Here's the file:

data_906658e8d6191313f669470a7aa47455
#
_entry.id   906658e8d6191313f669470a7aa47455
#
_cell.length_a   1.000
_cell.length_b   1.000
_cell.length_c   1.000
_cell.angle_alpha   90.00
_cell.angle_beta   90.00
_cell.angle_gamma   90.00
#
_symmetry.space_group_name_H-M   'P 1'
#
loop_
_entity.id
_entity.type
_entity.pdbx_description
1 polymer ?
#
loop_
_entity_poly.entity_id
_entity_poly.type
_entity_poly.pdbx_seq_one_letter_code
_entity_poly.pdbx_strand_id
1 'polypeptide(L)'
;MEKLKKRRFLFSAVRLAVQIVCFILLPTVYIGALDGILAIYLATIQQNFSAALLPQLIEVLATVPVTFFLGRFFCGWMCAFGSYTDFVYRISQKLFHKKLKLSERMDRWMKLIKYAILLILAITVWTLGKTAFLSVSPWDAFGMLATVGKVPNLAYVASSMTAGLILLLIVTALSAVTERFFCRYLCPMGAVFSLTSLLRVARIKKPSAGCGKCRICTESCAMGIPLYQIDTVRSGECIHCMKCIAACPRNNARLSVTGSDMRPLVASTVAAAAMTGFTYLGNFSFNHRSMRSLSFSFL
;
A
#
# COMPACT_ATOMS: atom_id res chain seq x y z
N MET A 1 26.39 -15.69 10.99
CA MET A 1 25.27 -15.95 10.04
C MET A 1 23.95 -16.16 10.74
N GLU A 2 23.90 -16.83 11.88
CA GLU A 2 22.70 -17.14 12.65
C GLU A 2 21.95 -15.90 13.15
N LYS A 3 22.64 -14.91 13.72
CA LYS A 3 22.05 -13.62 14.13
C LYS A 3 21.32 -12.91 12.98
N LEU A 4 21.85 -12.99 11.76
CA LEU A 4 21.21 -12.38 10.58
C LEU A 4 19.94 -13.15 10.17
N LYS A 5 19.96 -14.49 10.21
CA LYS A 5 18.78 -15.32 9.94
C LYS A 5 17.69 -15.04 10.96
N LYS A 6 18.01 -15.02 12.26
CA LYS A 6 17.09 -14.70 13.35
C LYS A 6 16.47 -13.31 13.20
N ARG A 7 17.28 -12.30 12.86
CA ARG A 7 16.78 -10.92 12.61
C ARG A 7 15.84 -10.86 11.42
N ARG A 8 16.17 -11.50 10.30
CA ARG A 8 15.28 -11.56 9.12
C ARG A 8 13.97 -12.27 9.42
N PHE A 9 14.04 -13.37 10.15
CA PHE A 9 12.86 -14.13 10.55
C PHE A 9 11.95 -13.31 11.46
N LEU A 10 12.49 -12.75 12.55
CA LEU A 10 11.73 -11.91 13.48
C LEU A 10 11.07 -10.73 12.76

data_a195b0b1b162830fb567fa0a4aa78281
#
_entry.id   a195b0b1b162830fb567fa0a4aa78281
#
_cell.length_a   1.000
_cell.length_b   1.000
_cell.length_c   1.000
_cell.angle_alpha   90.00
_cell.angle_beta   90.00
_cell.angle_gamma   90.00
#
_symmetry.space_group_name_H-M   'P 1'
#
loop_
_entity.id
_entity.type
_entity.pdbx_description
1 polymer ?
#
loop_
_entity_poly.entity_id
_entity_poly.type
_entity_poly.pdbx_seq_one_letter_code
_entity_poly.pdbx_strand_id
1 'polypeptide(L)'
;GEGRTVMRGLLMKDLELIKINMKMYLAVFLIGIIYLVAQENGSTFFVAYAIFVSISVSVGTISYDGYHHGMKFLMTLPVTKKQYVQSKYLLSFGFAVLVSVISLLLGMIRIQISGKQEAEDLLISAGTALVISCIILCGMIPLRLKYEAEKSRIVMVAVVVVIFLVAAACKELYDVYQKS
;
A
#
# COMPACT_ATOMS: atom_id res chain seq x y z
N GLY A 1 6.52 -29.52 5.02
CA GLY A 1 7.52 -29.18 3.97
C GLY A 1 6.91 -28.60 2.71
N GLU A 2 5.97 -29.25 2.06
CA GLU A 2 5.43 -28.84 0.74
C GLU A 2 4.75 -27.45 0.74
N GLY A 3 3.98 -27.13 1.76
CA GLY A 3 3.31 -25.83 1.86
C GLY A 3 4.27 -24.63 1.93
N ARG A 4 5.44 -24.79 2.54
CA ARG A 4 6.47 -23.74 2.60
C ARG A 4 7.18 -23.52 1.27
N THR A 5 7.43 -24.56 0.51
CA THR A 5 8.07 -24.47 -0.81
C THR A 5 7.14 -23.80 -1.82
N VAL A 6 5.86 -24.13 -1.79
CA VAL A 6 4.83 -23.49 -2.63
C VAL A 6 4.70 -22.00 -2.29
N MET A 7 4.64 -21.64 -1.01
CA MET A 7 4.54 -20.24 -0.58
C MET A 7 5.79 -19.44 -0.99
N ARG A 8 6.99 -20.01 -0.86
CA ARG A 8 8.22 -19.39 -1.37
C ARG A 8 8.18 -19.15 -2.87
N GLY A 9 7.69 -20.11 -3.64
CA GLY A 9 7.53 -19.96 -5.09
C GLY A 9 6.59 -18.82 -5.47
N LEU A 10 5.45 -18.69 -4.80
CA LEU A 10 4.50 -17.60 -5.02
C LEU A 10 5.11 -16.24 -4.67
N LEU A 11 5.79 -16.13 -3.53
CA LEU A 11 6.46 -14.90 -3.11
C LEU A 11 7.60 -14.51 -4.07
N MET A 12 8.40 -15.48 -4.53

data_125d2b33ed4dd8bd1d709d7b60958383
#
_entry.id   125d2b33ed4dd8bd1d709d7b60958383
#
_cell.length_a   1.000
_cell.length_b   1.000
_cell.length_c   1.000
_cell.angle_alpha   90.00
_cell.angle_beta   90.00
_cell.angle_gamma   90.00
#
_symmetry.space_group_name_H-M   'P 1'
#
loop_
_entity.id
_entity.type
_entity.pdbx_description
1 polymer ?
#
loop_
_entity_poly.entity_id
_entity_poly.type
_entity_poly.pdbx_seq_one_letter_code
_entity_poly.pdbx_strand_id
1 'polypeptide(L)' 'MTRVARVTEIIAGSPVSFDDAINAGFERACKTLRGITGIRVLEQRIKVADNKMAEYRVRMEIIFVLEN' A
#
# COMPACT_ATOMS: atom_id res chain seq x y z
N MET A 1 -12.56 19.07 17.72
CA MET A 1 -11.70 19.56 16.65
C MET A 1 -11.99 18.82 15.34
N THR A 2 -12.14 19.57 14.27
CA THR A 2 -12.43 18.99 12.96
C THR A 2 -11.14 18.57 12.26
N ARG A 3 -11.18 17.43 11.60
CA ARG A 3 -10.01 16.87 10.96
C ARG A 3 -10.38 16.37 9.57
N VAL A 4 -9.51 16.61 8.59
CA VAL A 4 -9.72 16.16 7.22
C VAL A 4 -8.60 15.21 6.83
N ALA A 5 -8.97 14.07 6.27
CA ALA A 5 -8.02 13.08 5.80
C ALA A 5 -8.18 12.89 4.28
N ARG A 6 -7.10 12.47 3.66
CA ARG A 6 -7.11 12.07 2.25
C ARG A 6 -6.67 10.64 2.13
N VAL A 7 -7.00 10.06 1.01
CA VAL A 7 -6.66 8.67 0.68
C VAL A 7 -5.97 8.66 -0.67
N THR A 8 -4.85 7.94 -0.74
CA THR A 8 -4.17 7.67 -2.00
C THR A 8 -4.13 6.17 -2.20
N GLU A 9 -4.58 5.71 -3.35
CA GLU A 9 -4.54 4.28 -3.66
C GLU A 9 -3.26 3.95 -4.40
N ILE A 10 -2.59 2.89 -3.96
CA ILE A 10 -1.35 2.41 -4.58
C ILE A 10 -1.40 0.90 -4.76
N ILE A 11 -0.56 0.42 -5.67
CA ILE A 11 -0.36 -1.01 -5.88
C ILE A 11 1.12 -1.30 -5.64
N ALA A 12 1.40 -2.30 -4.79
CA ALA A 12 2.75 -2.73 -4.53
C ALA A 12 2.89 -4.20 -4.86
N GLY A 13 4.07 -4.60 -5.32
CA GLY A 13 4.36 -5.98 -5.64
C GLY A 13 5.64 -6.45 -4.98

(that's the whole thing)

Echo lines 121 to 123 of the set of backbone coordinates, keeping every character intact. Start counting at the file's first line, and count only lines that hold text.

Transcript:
N LEU A 11 5.79 -16.13 -3.53
CA LEU A 11 6.46 -14.90 -3.11
C LEU A 11 7.60 -14.51 -4.07